Film, Like, Singapore — August 31, 2015 at 12:55 pm

7 Letters (2015)


Although I have attended one of the premiere sessions at Capitol Theatre back in July, I have been too busy with work and only managed to write this now. The session I attended was “free” although we were given an envelop each to donate any amount we wish to charities. This special session was by invitation only and extended to all the film-related courses in Singapore. It is a very nice gesture on the filmmakers’ part and a way of giving back to their alma mater and country. Although quite last minute, I managed to secure some tickets for myself and a few students.

Judging by the significant number of vacant seats in the gorgeously-revamped Capitol Theatre, I felt quite disappointed with those students given the free tickets and did not show up. Firstly, it was a really wonderful movie comprising of 7 short films made by some of the finest local filmmakers to commemorate Singapore’s 50th anniversary. Secondly, these students are from film-related courses and yet they did not want to support their own filmmaking community? I guess they have their own reasons for not showing up. But it also reaffirm that people generally do not appreciate things when they are free.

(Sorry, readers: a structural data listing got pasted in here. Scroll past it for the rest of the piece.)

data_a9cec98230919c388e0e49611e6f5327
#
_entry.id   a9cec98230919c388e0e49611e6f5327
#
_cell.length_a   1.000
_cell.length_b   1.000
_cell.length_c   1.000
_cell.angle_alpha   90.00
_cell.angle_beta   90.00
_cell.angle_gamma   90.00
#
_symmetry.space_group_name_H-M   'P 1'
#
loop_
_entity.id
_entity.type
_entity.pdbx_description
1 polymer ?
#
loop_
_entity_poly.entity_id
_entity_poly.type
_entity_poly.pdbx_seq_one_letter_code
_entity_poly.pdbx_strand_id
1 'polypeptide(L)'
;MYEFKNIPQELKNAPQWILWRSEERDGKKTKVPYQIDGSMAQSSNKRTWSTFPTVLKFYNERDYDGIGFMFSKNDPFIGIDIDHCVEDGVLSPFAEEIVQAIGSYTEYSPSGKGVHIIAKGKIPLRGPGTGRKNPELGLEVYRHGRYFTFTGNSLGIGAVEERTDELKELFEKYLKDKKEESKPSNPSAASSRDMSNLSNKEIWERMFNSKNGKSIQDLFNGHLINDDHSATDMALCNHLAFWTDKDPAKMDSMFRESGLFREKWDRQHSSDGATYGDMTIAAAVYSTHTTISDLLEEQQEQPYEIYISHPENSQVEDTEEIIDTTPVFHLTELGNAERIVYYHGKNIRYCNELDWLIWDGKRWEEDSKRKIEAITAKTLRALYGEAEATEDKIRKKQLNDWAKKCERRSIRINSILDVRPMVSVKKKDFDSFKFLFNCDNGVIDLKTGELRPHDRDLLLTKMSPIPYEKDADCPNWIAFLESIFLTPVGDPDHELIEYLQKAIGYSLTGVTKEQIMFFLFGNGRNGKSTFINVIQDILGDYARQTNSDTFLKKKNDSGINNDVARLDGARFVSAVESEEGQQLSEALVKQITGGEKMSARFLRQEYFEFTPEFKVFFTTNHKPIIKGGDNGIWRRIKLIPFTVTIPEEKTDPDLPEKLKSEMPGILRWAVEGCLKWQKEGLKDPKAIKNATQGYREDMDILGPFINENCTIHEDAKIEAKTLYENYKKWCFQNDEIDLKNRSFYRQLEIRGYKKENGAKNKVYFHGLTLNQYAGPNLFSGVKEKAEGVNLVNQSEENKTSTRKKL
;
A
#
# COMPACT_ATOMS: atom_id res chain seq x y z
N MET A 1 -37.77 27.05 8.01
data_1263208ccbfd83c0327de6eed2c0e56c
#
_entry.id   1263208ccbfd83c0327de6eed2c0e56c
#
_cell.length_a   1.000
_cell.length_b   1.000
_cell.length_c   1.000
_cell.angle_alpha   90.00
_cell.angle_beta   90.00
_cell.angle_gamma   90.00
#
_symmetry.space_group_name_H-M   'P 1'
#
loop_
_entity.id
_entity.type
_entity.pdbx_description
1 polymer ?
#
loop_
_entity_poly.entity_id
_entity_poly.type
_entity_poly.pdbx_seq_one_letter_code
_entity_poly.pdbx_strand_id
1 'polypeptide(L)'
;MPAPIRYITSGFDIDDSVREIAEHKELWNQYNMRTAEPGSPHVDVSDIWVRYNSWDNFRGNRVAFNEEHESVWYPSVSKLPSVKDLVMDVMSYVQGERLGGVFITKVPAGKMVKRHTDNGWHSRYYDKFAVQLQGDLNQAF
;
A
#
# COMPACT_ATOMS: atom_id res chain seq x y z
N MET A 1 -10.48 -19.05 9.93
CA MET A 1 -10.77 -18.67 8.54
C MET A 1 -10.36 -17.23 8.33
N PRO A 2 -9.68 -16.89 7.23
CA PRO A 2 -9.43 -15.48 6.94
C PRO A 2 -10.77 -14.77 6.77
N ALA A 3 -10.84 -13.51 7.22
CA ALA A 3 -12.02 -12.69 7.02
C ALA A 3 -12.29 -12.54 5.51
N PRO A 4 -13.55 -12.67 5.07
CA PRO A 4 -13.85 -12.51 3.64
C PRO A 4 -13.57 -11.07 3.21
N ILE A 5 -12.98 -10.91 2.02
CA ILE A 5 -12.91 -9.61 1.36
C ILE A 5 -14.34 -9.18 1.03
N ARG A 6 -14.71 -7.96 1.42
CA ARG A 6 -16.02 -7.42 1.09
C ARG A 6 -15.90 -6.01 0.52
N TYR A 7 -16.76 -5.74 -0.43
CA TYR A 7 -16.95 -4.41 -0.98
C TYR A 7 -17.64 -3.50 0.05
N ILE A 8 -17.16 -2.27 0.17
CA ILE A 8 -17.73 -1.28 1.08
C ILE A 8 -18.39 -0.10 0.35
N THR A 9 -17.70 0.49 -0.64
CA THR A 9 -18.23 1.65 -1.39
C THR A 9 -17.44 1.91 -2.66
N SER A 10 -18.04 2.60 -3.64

In any case, Royston Tan was the executive producer who conceptualised 7 letters and from the Questions and Answers session after the screening, we learnt that he was approached by Media Development Authority to head this special film project. As a government-backed SG50 project, the filmmakers had unrestricted access to a lot of locations, such as the Tuas and Woodlands Customs. I believe I have never watched a local film featuring the customs before. So apparently, the various organisations including ICA have been very eager to be part of SG50 celebrations and provided whatever help they could.

7 letters feature a good representation of local filmmakers — Boo Junfeng, Eric Khoo, K Rajagopal, Jack Neo, Tan Pin Pin, Royston Tan, and Kelvin Tong. We can easily see the personal style of each filmmaker in their short films. For eg. Jack Neo’s comedy in Mandarin featured kids in a Kampong, K Rajagopal with his thought-provoking drama, Royston Tan with his strong visual storytelling, Tan Pin Pin as a documentary filmmaker making her first docudrama, and Boo Junfeng with his arthouse influences. As the opening short of 7 letters, Eric Khoo took the opportunity to pay a tribute to the Shaw and Cathay studios of the 50s and 60s.

I had a short discussion with my colleague on what films the students generally like. Apparently, a lot of them love Kelvin Tong’s Grandma Positioning System (GPS). He personally felt that Boo Junfeng’s Parting is the most accomplished. Personally, I can see why a lot of students like GPS. It is an unique and funny story but the ending is also rather unbelievable with the boy suddenly running back to his grandma’s grave. My vote goes to Tan Pin Pin and her Pineapple Town. It was the most emotionally impactful film in my opinion. Nevertheless, I must say all 7 films are very well-made in their own ways.

Catch it while you can at Golden Village cinemas.

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